County Seeing School Growth Of $71 Million

by Jamie Walden  on Monday, Aug. 18, 2008 12:00 am  

Steve Hickman, superintendent of Episcopal Collegiate, and Jeanne Joyner, president of the board of trustees, stand at the site of what will be the new kindergarten through fifth-grade school.

(To read the stats on the private schools in Pulaski County, please click here.)

While enrollment in Pulaski County's three public school districts remains stagnant, the county's private and charter schools are preparing for a flood of new students.

More than $71 million worth of new construction, some of it just starting and some of it completed, will increase student capacity in private and charter schools in the county by about 3,200 seats.

Interest in charter schools, which are tuition-free, is driving this growth. Private schools in the county actually saw a slight decline in attendance in the academic year that ended in 2008 compared with the previous year. However, officials at some private schools say, that drop is misleading. Private schools are expanding their facilities because they've outgrown them.

What's behind this building boom, particularly at the private schools? Competition for students appears to play a role, though private school officials declined to address the issue.

Why this interest in alternatives to public schools? Parents and educators say it comes down to choice.

But first, some numbers.

About 13,007 students in Pulaski County attended private schools in the academic year ending in 2008, which reflects a drop of about 50 students from the previous year. Charter school students for the same year totaled 1,749, a growth of about 80 students from the previous year.

However, expected enrollment for charter schools for the 2008-09 school year, counting the new eStem Charter Schools and the Lisa Academy campus in North Little Rock, shows a hefty growth to 3,016 students. The figures for expected enrollment, which were gathered nearly two weeks ago, are more accurate than those for private schools because charter schools tend to start school earlier.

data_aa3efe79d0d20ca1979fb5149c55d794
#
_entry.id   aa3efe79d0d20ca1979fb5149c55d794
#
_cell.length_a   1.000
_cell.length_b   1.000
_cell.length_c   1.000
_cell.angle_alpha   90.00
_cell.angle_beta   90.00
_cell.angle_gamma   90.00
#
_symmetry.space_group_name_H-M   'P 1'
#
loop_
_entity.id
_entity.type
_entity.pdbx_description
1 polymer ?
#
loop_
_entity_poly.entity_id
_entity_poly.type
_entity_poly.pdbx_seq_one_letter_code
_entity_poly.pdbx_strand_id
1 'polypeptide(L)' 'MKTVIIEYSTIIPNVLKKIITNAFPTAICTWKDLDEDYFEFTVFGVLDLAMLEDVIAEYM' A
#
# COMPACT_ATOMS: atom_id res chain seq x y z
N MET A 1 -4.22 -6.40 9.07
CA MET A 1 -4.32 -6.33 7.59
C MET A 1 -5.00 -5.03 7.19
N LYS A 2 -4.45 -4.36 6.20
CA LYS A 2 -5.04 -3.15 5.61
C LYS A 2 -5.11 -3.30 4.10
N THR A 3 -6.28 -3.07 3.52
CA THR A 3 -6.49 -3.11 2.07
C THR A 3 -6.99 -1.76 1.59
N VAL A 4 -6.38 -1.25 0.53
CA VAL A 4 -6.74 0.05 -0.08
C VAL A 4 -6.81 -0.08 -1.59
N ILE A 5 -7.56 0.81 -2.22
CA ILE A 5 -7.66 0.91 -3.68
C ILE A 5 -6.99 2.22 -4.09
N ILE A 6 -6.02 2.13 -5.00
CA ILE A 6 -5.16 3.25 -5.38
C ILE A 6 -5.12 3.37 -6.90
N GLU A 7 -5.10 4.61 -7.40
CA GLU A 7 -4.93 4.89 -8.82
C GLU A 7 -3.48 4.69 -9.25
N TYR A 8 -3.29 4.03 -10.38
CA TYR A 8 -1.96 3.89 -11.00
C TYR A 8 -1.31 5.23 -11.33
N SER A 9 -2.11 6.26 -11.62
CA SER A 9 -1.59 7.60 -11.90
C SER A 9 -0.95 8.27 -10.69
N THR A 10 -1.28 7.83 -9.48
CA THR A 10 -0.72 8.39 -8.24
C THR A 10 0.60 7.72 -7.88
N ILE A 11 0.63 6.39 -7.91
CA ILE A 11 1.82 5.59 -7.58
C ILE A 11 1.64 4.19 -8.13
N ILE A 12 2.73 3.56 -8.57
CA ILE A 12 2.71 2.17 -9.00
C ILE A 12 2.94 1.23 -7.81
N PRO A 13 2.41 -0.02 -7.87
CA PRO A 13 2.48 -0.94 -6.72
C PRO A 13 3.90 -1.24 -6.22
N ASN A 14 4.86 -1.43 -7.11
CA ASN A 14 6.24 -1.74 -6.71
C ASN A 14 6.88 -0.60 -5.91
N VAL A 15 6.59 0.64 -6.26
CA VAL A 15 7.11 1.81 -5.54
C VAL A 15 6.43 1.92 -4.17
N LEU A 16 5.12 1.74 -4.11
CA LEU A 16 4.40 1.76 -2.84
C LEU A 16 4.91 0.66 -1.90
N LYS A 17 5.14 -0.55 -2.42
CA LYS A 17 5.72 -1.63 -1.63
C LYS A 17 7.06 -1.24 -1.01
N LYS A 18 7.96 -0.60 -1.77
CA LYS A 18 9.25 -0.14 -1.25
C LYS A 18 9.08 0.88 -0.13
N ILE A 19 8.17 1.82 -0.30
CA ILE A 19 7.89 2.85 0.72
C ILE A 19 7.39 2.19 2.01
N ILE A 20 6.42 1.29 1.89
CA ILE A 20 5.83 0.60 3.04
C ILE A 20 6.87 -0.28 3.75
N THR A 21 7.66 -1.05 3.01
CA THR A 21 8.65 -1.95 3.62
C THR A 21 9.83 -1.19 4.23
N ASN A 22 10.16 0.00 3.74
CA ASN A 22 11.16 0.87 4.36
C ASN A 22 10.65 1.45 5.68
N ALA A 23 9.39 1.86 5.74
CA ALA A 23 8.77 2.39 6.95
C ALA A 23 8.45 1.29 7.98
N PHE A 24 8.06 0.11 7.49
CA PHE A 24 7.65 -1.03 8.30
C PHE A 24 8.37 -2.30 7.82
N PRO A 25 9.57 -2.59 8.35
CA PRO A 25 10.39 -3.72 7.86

Enrollment in the North Little Rock and Pulaski County school districts dropped by about 360 students each between the 2006-07 and 2007-08 academic years. The Little Rock School District, the state's largest with 25,738 students, grew by 238 students last year - but lost almost twice that many to the eStem Charter Schools that opened last month.

Meanwhile:

  • Arkansas Baptist School System broke ground July 1 on the first phase of a $6.5 million expansion that will provide room for about 130 more students at its seventh-grade through 12th-grade campus.
  • Episcopal Collegiate School started construction in May on its $17.5 million elementary school, which will accommodate 500 youngsters.
  • The Cathedral School is currently enrolling infants and toddlers in a new early childhood education center. The maximum capacity is 38 students.
  • Little Rock Christian Academy is more than halfway to a $9 million capital campaign goal for a new high school, adding about 500 seats.
  • Pulaski Academy purchased the adjacent Fellowship Bible Church campus for $18 million, then spent $3 million getting it ready for school. The campus added about 650 spots.
  • EStem Charter Schools opened in July in the historic home of the Arkansas Gazette, which underwent a $6.4 million renovation. EStem created 856 more public school seats.
  • Lisa Academy is set to open its new kindergarten through eighth-grade campus in Sherwood set for this Monday, Aug. 18. The new campus will add 500 spots.
  • Central Arkansas Christian Schools launched in 2006 a three-year, $3.6 million capital campaign for renovations, a new 11,000-SF science center and a new atrium. The renovations do not add to the schools' maximum capacity. Separate from the campaign, CAC added an early childhood education center at the Windsong Church of Christ facilities, adding about 24 seats.
  • Mount St. Mary Academy has kicked off its $7.7 million expansion and renovation project, which will add about 60 seats among other upgrades.

Administrators of these schools say they have outgrown their old facilities and are responding to parent demand for educational alternatives.

 

 

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